lead, &c., do not act in this manner.

Water or its elements appear to be necessary to the experi-
ment. Potash or soda in the state of hydrates generally con-
tain the water necessary. Potash, dried as much as could be
by heat, produced little or no ammonia with zinc ; but re-dis-
solved in pure water and evaporated, more water being left in
it than before, it was found to produce it as usual. Pure
caustic lime, with very dry linen, produced scarcely a trace of
ammonia, whilst the same portion of linen with hydrate of lime
yielded it readily.

The metals when mixed with the potash appear to act by, or
according to their power of absorbing oxygen. Potassium,
iron, zinc, tin, lead, and arsenic evolve much ammonia, whilst
spongy platina, silver, gold, &c., produce no effect of the kind.
A small portion of fine clean iron wire dropped into potash
melted at the bottom of a tube, caused the evolution of some



150 On the Formation of Ammonia, $c. [1825,

ammonia, but it soon ceased, and the wire blackened upon its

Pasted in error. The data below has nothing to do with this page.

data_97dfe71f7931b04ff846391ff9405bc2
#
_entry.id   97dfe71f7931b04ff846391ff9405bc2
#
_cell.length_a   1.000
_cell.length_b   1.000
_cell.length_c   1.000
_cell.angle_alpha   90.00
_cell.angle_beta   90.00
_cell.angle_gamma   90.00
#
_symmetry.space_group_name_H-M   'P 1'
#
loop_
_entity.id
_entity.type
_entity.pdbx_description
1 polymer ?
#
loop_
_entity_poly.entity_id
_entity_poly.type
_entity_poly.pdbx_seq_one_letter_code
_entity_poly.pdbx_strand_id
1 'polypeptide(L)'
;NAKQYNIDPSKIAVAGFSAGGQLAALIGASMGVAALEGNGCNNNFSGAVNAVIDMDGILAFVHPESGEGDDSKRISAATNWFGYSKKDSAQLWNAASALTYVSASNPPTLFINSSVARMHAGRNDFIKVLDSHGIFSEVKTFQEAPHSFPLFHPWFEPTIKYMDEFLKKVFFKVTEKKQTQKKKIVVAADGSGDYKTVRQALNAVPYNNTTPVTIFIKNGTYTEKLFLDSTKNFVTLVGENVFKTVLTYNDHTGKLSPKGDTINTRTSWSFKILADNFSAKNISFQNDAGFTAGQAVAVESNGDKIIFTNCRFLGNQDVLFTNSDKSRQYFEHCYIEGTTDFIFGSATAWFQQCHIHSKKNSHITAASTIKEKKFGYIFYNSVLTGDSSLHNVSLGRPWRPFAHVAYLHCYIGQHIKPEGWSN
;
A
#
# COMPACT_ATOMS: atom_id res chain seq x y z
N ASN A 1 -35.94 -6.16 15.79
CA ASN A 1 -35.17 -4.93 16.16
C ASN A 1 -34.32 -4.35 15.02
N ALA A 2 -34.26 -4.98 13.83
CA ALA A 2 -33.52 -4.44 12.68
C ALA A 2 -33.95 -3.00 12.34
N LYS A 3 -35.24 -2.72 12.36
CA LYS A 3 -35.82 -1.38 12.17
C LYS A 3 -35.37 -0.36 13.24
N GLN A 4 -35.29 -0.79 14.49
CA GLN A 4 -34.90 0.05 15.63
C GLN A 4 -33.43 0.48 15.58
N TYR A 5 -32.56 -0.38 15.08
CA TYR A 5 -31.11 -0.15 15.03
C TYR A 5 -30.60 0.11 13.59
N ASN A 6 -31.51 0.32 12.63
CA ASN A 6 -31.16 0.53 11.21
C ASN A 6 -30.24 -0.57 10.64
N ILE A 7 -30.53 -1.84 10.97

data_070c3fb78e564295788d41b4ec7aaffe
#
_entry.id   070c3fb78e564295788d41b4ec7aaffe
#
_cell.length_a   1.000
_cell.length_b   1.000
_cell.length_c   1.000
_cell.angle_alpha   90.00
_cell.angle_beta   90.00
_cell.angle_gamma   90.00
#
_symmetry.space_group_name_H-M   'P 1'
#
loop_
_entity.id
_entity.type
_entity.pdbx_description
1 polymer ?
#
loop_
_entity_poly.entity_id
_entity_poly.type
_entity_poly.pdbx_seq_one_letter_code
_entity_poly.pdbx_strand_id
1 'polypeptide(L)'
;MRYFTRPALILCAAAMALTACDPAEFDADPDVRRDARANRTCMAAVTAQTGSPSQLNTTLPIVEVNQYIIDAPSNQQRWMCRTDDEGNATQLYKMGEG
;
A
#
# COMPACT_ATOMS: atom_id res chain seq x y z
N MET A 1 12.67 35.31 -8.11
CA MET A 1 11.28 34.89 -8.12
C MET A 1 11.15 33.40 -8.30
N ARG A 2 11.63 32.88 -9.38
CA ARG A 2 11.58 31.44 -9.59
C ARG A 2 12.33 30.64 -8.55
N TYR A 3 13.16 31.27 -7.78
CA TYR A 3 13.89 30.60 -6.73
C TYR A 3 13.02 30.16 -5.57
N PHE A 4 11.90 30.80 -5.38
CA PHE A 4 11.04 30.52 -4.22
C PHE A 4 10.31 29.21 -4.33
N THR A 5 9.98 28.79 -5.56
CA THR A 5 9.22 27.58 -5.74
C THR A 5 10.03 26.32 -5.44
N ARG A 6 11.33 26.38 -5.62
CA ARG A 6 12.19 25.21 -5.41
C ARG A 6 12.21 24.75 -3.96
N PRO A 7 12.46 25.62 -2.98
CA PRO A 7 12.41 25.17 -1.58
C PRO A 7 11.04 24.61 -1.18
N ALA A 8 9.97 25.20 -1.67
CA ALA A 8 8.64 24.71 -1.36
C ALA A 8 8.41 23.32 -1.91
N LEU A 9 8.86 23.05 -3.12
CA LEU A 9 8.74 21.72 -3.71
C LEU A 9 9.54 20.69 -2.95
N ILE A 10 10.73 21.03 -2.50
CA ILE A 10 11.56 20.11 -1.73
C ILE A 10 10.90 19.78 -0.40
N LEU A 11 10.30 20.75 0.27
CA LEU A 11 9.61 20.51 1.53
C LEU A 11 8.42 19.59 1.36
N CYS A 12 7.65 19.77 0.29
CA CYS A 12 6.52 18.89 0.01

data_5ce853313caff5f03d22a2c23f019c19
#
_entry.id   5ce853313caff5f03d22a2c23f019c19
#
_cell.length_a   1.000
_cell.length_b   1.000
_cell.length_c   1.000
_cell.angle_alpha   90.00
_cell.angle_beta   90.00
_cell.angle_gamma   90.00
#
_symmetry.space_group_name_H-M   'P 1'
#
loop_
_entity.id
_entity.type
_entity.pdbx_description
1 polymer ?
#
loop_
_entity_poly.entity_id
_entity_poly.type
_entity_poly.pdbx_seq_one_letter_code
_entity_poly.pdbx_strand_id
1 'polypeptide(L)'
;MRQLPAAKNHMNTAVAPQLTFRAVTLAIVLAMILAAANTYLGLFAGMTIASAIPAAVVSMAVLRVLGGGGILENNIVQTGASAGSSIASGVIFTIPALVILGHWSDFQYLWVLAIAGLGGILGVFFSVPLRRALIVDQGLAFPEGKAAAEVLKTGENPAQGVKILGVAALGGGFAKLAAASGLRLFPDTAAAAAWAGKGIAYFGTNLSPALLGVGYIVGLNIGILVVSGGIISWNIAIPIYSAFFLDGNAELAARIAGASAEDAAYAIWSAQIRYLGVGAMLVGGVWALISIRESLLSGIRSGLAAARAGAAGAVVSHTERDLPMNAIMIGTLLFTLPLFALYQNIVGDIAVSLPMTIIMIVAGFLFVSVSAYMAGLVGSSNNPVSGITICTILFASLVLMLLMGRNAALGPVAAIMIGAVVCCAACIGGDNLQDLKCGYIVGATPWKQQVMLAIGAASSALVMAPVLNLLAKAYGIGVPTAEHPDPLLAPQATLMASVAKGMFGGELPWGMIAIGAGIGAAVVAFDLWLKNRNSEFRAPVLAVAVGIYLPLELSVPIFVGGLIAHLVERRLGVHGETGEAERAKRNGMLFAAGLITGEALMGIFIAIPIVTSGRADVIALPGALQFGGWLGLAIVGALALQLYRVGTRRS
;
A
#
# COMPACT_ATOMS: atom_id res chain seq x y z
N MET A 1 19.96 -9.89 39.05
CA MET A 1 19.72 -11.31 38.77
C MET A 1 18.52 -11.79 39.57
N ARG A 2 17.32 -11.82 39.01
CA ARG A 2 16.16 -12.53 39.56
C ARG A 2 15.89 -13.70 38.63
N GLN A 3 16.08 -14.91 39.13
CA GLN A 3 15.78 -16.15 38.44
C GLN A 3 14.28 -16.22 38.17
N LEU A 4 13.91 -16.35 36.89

surface ; the introduction of a second portion of clean wire
caused a second evolution of ammonia. Clean copper wire, in
fused potash, caused a very slight evolution of ammonia, and
became tarnished.

The following, among' other vegetable substances supposed
to contain no nitrogen, have been tried with potash in tubes
open to the air : Lignine, prepared by boiling linen in weak
solution of potash, then in water, afterwards in weak acid, and
finally in water again ; oxalate of potassa, oxalate of lime, tar-
trate of lead, acetate of lime, asphaltum, gave very striking
quantities to turmeric and litmus paper: acetate of potash,
acetate of lead, tartrate of potash, benzoate of potash, oxalate
of lead, sugar, wax, olive oil, naphthaline, produced ammonia,
but in smaller quantity : resin appeared to yield none, nor
when potash was heated in the vapour of alcohol or ether* or